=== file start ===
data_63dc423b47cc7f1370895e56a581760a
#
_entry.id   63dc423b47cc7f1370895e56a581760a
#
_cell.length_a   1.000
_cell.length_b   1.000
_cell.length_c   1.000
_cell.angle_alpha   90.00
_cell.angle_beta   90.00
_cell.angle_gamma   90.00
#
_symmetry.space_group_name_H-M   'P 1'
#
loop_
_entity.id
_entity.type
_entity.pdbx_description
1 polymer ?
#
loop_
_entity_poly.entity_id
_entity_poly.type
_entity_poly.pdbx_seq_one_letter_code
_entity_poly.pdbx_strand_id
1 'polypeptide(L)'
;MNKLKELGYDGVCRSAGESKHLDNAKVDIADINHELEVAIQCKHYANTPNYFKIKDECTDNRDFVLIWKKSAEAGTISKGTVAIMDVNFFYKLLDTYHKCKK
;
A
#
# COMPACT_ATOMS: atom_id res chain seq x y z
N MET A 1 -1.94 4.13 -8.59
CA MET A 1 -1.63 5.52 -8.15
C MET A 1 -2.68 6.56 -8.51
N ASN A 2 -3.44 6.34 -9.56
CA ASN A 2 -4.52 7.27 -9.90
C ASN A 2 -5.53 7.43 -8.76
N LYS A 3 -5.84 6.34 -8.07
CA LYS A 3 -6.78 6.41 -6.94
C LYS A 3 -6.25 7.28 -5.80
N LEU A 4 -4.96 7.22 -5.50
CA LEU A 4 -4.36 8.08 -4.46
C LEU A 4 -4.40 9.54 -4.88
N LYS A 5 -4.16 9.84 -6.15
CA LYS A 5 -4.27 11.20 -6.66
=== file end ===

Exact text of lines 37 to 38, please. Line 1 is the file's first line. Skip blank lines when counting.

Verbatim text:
N LYS A 3 -5.84 6.34 -8.07
CA LYS A 3 -6.78 6.41 -6.94